Rosa acicularis Lindl.

TSO logo

Sponsor this page

For information about how you could sponsor this page, see How You Can Help


Article from Bean's Trees and Shrubs Hardy in the British Isles

Recommended citation
'Rosa acicularis' from the website Trees and Shrubs Online ( Accessed 2022-08-09.



  • R. alpina Pall., not L.
  • R. gmelinii Bge.
  • R. karelica Fries
  • R. sayi Schweinitz fide Rehd.


Narrowing gradually to a point.
Sharply pointed.
(pl. apices) Tip. apical At the apex.
An elliptic solid.
Lacking hairs smooth. glabrescent Becoming hairless.
Bearing glands.
globularSpherical or globe-shaped.
Lance-shaped; broadest in middle tapering to point.
Loose or open.
Egg-shaped; broadest towards the stem.
(of a leaf) Unlobed or undivided.


There are no active references in this article.


Article from Bean's Trees and Shrubs Hardy in the British Isles

Recommended citation
'Rosa acicularis' from the website Trees and Shrubs Online ( Accessed 2022-08-09.

A lax shrub to 8 ft high; stems glabrous, densely clad with slender, straight or slightly curved prickles and shorter bristly ones; flowering branches sometimes unarmed. Leaflets mostly five or seven, sometimes nine, 34 to 238 in. long, elliptic, oblong-elliptic or ovate, usually acute at the apex, edged with coarse simple teeth, bluish green above, greyish and glabrous or sparsely downy beneath. Stipules narrow, glandular at the edge, the free part acute or acuminate. Flowers usually solitary, more rarely in twos or threes, 112 to 238 in. wide, fragrant, rosy pink. Pedicels smooth or glandular-bristly. Sepals narrowly lanceolate, slightly expanded at the apex, more or less upright after flowering. Styles woolly, free. Fruits bright red, about 1 in. long, smooth, ellipsoid, globose or pear-shaped, often with a distinct neck, crowned by the persistent sepals.

Native of the Old World from European Russia and bordering parts of Scandinavia to the Pacific, south to N. China and Japan; also of N. America, though the var. bourgeauiana appears to be commoner there than the typical state. It was described by Lindley in 1820 from a garden plant introduced from Siberia. Although much cultivated in Siberia, and used there as a hedging plant, R. acicularis is uncommon in Britain outside scientific collections, though worth cultivating in semi-wild spots for its large pink flowers, borne in May, and abundant red fruits.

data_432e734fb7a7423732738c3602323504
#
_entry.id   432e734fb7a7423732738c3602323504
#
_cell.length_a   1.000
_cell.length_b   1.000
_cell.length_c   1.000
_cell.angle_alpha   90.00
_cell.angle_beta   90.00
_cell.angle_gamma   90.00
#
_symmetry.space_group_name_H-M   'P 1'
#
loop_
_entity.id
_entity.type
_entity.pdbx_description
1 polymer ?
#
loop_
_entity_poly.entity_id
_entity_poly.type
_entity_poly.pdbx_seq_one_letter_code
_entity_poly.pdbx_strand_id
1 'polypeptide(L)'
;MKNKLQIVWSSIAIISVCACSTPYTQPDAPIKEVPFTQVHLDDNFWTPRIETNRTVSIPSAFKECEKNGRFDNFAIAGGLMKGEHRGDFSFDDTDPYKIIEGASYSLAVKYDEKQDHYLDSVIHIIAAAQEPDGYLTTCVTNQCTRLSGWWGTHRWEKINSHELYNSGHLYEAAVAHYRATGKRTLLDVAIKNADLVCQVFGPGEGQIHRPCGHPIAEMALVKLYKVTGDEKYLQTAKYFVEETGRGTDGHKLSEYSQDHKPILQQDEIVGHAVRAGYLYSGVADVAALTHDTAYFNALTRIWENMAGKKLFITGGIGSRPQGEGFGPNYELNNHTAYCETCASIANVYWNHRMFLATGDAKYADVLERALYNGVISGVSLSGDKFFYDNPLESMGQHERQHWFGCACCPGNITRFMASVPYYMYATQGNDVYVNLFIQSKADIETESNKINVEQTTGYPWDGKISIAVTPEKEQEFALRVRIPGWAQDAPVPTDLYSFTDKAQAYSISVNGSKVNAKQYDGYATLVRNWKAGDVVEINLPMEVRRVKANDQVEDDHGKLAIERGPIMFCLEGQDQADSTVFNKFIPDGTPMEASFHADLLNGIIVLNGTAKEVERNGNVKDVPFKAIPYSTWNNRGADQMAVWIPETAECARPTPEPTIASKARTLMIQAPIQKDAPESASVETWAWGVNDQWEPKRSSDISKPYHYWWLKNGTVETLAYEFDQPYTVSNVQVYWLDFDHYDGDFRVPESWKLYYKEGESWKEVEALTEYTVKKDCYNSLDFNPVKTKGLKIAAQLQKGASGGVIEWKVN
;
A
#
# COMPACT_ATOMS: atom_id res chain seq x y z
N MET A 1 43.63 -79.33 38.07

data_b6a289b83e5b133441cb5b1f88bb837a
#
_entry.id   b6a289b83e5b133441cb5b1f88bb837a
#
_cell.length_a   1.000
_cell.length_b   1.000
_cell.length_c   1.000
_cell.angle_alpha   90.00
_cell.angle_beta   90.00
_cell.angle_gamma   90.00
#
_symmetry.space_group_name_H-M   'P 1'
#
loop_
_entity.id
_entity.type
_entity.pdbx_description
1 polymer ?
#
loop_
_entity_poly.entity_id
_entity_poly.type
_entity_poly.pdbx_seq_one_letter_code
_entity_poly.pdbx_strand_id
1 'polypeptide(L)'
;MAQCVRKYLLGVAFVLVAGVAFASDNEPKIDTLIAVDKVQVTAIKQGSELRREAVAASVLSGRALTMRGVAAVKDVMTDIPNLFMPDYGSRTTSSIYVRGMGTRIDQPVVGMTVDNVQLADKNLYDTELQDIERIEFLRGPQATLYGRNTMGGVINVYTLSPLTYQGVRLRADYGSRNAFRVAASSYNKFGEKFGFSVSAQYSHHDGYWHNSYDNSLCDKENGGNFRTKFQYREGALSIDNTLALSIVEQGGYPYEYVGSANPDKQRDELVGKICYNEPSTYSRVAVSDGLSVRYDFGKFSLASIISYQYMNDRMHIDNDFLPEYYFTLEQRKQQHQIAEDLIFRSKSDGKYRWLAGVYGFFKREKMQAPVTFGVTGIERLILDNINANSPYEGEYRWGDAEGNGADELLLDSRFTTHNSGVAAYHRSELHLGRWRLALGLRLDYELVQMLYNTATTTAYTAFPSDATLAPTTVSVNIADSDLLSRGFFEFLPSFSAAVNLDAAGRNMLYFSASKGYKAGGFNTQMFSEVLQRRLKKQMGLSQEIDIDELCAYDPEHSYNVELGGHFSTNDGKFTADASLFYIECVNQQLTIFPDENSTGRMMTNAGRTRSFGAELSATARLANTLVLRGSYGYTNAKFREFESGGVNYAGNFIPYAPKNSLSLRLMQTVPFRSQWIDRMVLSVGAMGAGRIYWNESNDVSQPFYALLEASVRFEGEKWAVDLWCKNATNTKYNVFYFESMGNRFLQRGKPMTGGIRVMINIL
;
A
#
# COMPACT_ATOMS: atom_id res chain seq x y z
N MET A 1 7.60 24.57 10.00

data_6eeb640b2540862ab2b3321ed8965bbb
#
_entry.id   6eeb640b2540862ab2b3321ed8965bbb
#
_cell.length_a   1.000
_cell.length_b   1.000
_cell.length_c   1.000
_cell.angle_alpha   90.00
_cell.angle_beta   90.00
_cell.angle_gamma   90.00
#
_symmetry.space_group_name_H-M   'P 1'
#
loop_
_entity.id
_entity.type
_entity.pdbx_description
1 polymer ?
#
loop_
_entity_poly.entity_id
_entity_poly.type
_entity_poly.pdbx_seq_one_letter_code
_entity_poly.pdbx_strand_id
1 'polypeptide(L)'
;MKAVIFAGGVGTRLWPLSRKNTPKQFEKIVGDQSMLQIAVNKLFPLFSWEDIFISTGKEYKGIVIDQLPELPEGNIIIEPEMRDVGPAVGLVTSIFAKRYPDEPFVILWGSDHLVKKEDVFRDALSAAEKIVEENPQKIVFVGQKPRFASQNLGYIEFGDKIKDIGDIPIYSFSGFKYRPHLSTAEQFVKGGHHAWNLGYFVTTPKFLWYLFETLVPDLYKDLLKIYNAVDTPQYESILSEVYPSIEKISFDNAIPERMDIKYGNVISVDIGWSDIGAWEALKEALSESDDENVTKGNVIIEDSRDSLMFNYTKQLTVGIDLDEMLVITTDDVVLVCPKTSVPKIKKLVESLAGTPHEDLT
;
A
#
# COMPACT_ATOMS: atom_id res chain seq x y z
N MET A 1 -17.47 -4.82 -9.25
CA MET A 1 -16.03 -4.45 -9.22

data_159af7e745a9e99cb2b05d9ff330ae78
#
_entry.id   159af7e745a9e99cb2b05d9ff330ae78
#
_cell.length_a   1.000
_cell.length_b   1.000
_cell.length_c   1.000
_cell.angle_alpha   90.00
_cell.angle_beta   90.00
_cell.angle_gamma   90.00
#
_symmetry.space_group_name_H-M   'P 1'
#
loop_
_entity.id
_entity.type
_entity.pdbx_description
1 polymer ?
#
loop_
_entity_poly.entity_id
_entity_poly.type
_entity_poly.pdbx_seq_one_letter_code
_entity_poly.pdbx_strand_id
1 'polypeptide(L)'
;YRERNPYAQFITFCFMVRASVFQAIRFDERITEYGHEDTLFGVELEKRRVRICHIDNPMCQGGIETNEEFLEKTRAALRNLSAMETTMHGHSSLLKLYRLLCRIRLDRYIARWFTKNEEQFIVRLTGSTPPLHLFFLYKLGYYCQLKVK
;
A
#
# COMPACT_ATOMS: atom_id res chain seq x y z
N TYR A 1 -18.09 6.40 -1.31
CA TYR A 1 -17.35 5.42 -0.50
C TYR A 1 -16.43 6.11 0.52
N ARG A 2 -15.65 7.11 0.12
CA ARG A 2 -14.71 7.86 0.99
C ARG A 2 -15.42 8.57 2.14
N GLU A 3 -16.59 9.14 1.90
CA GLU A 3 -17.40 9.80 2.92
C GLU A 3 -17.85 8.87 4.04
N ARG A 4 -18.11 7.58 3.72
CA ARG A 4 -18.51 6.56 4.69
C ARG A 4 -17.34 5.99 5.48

var. bourgeauiana Crép.

R. engelmannii S. Wats.
R. acicularis var. engelmannii (S. Wats.) Rehd.
R. a. subsp. sayi (Schweinitz) W. H. Lewis, in part

Undersurface of leaflets more or less glandular, their margins often edged with compound glandular teeth. Fruits variable in shape as in the type. Native of N. America, where, however, the species also occurs in its typical state. On the other hand, plants with glandular leaflets occur in Russia (R. a. var. subalpina (Bge.) Boulenger; R. oxyacantha Bieb.), but these are said to have commonly nine leaflets.The synonymous name R. engelmannii S. Wats. is founded on a plant raised in the Arnold Arboretum from seeds collected by Engelmann in Colorado, but plants distributed in Britain under this name do not match the type, and some appear to have been R. arkansana (q.v.).

var. nipponensis (Crép.) Koehne

R. nipponensis Crép.
nom. prov

Leaflets seven or nine, sometimes eleven on sterile shoots, elliptic, mostly rounded or subacute at the apex, not much over 1 in. long, finely toothed. Flowers, in the introduced plants, of a beautiful deep purplish red. Bot. Mag., t. 7646.This variety was, with hesitation, separated from R. acicularis by Crépin, whose description is based on specimens collected in Japan on Mt Fuji by Tschonoski and on others from plants grown in the Copenhagen Botanic Garden, whence it was introduced to Kew in 1894; the Copenhagen plants had been raised from seeds received from St Petersburg. It is doubtful whether this rose ever spread much beyond Kew and it is perhaps worthy of reintroduction. Typical R. acicularis also occurs in Japan.